Tuesday, May 11, 2010

“We Will Not Soil Our Hands”

The more observant amongst you may have noticed by now that I’m not a Labour voter. There’s a number of reasons why this is the case, only some of which relate to a tendency since childhood to be suspicious of anything purporting to represent a majority view.

In common with most Labour members, I’m no socialist and never have been, although I’m certainly happy to be described in most respects as a social democrat. There are many individuals in the Labour party whom I admire. In fact, despite my suspicion for him as an individual, I found much to support in what Tony Blair’s Labour government did in its early years.

I was also firmly on the gradualist wing of my party when such distinctions still mattered. All things being equal, then, I could probably have found myself sitting fairly comfortably in the Labour Party, making steady progress on home rule, if only I’d been prepared to ignore that troublesome itch for independence. But then, all things aren’t equal here, and never have been.

From my perspective, there’s a deeply unattractive insularity about the party, which comes from being entrenched in swathes of governance over many years and being able to distribute patronage, thanks to an unrepresentative voting system. With binary simplicity, there are 2 core electoral messages and two only – Vote Labour to get the Tories out, or vote Labour to keep the Tories out. Sophisticated or inspiring it most certainly is not.

This tribalism reached a particularly low point in the late 1970’s, when a young rising Labour star by the name of Helen Liddell, in her capacity as Scottish General Secretary, declared that Labour ‘would not soil our hands’ by working with the nationalists in trying to deliver a ‘Yes’ vote in the 1979 devolution referendum. While Liddell is long departed from the shores of Scottish politics and not much missed, I’m sure I wasn’t alone in hearing more than a faint echo of her words in the statement made this morning by Douglas Alexander, putting paid to the notion of a ‘progressive’ alliance involving the SNP at Westminster.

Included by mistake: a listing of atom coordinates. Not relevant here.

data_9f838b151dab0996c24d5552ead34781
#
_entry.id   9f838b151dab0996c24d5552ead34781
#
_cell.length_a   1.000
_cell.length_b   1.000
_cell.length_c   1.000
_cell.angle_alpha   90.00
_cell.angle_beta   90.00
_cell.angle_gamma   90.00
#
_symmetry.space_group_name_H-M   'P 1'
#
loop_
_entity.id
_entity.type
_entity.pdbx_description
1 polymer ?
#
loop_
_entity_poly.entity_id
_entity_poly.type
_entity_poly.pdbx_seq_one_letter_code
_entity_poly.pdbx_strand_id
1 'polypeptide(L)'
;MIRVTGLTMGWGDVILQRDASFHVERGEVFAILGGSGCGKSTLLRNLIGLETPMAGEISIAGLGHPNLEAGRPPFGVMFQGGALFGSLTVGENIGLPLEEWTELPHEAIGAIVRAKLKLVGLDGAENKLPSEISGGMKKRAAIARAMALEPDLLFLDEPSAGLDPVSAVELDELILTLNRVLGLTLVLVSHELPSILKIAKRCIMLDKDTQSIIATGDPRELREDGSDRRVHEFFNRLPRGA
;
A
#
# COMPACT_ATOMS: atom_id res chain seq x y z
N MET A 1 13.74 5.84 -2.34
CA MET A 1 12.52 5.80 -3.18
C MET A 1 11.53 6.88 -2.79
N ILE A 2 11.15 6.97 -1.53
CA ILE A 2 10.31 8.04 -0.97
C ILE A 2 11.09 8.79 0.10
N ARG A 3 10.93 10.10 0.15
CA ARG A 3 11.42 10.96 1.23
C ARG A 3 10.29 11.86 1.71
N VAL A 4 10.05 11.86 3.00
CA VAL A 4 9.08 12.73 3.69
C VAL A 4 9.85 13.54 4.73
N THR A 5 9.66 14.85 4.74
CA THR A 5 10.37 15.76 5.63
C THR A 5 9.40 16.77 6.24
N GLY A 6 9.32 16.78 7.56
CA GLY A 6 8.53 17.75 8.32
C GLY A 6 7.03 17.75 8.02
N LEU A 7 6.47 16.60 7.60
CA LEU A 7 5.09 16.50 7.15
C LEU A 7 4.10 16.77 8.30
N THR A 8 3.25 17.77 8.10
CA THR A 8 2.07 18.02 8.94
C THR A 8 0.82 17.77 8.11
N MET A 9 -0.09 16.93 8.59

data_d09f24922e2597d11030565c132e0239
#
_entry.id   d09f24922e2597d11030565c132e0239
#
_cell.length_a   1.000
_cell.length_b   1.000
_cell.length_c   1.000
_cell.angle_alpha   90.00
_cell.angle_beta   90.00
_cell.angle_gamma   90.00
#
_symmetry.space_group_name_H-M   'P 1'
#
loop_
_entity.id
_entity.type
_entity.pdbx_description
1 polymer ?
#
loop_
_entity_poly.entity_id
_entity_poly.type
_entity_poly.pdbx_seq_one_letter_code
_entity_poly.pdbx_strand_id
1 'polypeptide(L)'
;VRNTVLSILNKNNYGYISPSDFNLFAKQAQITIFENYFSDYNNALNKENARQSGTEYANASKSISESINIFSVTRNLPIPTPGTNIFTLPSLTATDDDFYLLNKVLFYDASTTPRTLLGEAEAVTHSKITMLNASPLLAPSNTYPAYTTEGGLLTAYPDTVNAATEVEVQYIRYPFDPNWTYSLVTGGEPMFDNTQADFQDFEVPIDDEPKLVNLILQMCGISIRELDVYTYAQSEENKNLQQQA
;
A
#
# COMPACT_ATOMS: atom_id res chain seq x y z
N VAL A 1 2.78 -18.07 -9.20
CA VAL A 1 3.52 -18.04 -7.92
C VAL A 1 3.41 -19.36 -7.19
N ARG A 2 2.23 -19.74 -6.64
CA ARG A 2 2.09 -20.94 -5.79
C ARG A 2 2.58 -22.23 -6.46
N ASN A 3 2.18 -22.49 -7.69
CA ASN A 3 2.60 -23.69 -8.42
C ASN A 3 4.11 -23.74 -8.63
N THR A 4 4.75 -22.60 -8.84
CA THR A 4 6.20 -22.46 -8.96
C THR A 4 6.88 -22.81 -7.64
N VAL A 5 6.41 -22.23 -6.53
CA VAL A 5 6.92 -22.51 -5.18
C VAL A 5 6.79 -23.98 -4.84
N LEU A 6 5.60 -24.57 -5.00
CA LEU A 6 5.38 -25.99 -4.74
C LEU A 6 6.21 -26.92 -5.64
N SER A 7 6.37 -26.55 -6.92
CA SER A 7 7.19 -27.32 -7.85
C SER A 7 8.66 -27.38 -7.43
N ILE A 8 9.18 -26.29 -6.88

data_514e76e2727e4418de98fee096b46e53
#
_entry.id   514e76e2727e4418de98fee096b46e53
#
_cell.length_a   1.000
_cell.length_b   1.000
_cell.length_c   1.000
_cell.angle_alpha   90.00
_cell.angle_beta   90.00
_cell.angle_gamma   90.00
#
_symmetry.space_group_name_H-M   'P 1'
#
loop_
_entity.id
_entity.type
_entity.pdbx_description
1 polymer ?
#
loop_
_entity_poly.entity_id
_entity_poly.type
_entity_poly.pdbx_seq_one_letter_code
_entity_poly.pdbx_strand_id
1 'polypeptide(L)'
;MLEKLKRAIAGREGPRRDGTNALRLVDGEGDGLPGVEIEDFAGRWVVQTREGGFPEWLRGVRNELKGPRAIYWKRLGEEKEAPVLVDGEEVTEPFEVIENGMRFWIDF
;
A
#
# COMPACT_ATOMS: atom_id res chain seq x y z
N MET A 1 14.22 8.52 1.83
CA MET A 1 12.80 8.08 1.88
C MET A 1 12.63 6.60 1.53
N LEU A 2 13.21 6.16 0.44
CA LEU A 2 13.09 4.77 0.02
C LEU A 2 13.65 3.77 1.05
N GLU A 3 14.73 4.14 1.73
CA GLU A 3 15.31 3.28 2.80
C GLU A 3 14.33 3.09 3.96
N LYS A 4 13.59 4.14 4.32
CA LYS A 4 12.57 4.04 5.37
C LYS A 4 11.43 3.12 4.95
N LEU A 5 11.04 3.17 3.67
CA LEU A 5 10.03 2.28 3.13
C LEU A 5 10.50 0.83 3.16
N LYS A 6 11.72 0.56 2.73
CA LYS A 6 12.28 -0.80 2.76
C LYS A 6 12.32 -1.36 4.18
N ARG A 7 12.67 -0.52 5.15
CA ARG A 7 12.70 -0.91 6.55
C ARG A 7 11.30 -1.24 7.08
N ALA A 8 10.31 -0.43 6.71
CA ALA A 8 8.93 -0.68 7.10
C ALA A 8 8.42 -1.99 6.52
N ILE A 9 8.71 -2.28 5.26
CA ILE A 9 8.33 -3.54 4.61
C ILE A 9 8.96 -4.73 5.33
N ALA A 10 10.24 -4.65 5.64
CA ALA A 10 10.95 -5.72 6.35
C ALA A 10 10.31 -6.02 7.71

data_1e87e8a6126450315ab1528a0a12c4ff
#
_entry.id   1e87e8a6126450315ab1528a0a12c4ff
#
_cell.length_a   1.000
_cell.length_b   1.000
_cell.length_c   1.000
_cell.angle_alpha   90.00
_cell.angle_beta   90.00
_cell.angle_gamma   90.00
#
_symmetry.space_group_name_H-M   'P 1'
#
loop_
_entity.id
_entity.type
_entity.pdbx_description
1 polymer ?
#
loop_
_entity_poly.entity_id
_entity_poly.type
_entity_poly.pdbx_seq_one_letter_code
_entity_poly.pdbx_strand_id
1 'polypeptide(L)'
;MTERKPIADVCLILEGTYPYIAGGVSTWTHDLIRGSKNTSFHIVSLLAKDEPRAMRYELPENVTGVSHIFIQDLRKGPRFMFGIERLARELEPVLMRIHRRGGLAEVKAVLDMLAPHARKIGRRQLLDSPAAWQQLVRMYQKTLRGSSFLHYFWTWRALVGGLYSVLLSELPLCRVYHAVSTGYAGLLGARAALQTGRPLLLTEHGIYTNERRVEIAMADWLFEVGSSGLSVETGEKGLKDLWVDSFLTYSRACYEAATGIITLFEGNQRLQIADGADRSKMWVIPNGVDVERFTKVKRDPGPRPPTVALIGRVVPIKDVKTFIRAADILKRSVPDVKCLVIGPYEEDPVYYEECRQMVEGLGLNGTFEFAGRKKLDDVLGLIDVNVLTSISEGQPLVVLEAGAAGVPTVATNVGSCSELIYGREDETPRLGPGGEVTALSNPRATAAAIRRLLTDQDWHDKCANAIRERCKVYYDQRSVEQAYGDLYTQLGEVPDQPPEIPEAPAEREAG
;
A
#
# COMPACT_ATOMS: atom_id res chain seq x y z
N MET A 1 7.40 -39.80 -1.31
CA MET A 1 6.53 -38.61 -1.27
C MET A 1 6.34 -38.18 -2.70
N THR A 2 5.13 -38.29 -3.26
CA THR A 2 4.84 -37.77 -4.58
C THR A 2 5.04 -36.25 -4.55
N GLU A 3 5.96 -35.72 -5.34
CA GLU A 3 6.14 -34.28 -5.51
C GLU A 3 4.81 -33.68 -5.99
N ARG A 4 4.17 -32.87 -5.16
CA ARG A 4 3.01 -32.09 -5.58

"I can assure you”, yipped Alexander to the BBC, “I have had no contact with the SNP, nor has the chancellor, the Scottish Secretary or the Prime Minister because there are fundamental differences between the Labour Party and the Scottish National Party. Personally, I can't envisage circumstances in which we would enter into agreement with the Scottish National Party."

Alexander aside, the writing looks to be on the wall for a progressive alliance anyway, not least because of the reluctance of Labour MPs to sit down with the Lib Dems or concede any more than the Tories on electoral reform. However, for a party which still bangs on about the manner of their losing power in 1979, the hypocrisy is astounding. Everyone else can be criticised for working with the hated Tories, but now Labour itself refuses to work with anyone else, ensuring a Tory government by default.

In consequence, the Lib Dems seem set to roll out the welcome carpet in Downing Street for David Cameron, which will be reddened in ample time for his arrival by the blood from the PLPs bout of mass hari-kari. While the Lib Dems will have a rough time explaining that pact to their Scottish members, should it transpire, Labour should reflect whether it really dislikes the SNP so much that it is prepared to surrender Scotland and power to the Tories without so much as a whimper.

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